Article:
The male presence in Elinor Cook’s “Out of Love” has no name. Peter Gertas portrays all the men in the story of Grace and Lorna, the two friends at the center of Cook’s play. Gertas slips into the personas with grace and helps the stories weave together as the audience observes a nonlinear drama spanning thirty years in the lives of the women.
And that’s all I have to say about men. This is a story about female friendship in its messy, painful glory. That is precisely what Cook’s play, in a succinct seventy-five minutes, gives us. It’s poignant and powerful, two things that are rarely true for portrayals of female friendship. This isn’t a fluff piece where the girls gossip and drink wine. Nor is it “Sex and the City.” It’s the combination of benign and malignant. The ugly and the beautiful.
Grace and Lorna (Laura Berner Taylor and Sarah Gise) are inseparable childhood friends. The kind who go everywhere together, appear at each other’s houses without notice and talk about things they wouldn’t say to anyone else, ever. Friends as close as sisters, who love with their whole heart while also spewing venom during spats. From dreamy play pretending to adulthood drama, the two besties experience everything together.
Taylor gives Grace enough oomph for the both of them. Grace is the protector, the wild one and the one who always speaks her mind. Gise’s Lorna is more demure and tenderhearted. Lorna is the free spirit, the reserved one and the one whose heart almost always belongs to someone else. In many ways, they make up for what the other is lacking.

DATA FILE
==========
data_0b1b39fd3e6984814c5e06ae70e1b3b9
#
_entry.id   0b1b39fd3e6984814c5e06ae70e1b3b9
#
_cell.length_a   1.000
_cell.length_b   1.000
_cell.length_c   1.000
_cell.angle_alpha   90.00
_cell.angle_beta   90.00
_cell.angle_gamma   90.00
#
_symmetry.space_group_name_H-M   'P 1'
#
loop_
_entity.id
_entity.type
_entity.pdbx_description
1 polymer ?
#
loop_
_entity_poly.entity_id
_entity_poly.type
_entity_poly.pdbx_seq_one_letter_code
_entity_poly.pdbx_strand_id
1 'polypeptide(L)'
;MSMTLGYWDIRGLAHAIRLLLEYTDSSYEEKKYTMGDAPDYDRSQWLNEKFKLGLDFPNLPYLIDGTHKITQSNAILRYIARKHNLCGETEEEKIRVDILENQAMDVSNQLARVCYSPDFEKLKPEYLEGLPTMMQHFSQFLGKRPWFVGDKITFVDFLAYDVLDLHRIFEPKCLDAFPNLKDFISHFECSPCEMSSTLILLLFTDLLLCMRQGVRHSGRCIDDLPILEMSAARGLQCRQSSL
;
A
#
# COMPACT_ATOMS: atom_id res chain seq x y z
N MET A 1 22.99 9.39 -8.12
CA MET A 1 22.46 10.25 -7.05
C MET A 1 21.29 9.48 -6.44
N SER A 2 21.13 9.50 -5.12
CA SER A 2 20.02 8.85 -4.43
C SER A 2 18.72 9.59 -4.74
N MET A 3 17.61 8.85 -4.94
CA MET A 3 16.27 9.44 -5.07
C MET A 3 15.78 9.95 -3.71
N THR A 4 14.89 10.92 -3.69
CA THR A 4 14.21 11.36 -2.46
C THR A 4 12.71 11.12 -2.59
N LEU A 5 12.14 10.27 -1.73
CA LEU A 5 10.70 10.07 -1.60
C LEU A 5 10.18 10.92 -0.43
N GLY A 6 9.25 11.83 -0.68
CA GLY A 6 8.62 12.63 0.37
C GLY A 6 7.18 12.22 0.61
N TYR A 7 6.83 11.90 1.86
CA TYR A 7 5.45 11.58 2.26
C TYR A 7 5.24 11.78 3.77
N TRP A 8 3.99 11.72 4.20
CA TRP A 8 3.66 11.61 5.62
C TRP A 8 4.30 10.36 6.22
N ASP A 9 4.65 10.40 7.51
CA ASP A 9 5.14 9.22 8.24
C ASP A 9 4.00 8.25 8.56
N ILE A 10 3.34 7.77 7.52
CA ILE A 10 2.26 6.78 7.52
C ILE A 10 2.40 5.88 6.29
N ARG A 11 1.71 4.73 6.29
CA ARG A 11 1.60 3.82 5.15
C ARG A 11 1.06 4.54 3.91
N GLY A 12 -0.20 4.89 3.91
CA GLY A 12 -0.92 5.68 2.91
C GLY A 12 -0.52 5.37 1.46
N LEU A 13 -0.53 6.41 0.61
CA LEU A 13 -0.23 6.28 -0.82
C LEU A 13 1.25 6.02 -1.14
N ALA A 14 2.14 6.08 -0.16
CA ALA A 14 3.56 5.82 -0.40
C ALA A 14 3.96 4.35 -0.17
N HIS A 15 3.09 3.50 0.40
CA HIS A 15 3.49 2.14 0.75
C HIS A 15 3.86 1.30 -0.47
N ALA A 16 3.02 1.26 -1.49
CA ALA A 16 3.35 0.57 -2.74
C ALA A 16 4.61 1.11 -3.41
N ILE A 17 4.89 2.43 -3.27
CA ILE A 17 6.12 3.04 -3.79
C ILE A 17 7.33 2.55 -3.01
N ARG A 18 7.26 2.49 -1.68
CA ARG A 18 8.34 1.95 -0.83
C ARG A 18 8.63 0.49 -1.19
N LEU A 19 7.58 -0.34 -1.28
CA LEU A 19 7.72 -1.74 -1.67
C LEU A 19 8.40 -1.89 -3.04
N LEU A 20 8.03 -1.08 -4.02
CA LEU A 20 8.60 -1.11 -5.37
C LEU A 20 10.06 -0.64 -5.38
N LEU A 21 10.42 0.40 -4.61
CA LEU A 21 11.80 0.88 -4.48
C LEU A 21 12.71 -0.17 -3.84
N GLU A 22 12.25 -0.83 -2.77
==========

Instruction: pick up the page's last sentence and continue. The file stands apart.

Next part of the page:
Set upon Sotirios Livaditis’ dreamy, lopsided set, Cook’s nonlinear telling is always off-kilter. Inclines give characters vertical power over one another and provide the nearly bare stage with depth. Like memory, the scenes are populated more by people than things. Michelle E. Benda’s lighting design allows the action to go from hazy to sharp in an instant. A vertically curved floor becomes the perfect bed shadow against the back wall. The design gives “Out of Love” a playfulness that it needs, particularly in its heated moments.
Even within such a short run time, we learn so much about the lives of these young women that the last few scenes feel dreadfully rushed. We can intuit things about their older selves without being told outright, but after such articulate playwriting for the first hour, the final fifteen minutes feel askew. By the end, the story feels unfinished.
A duo vying desperately to escape their small English town, where the inhabitants suffer from lives working in the mines or factories and the stories they see playing out before them, Lorna and Grace’s timeline looks all too familiar for a young woman who grew up in a small town with a best friend who went through thick and thin with her. The story of Grace and Lorna might not be perfect, but real things rarely are. (Amanda Finn)
Interrobang Theatre Project at Rivendell Theatre, 5779 North Ridge, (312)219-4140, interrobangtheatreproject.org, $16-$32. Through September 14.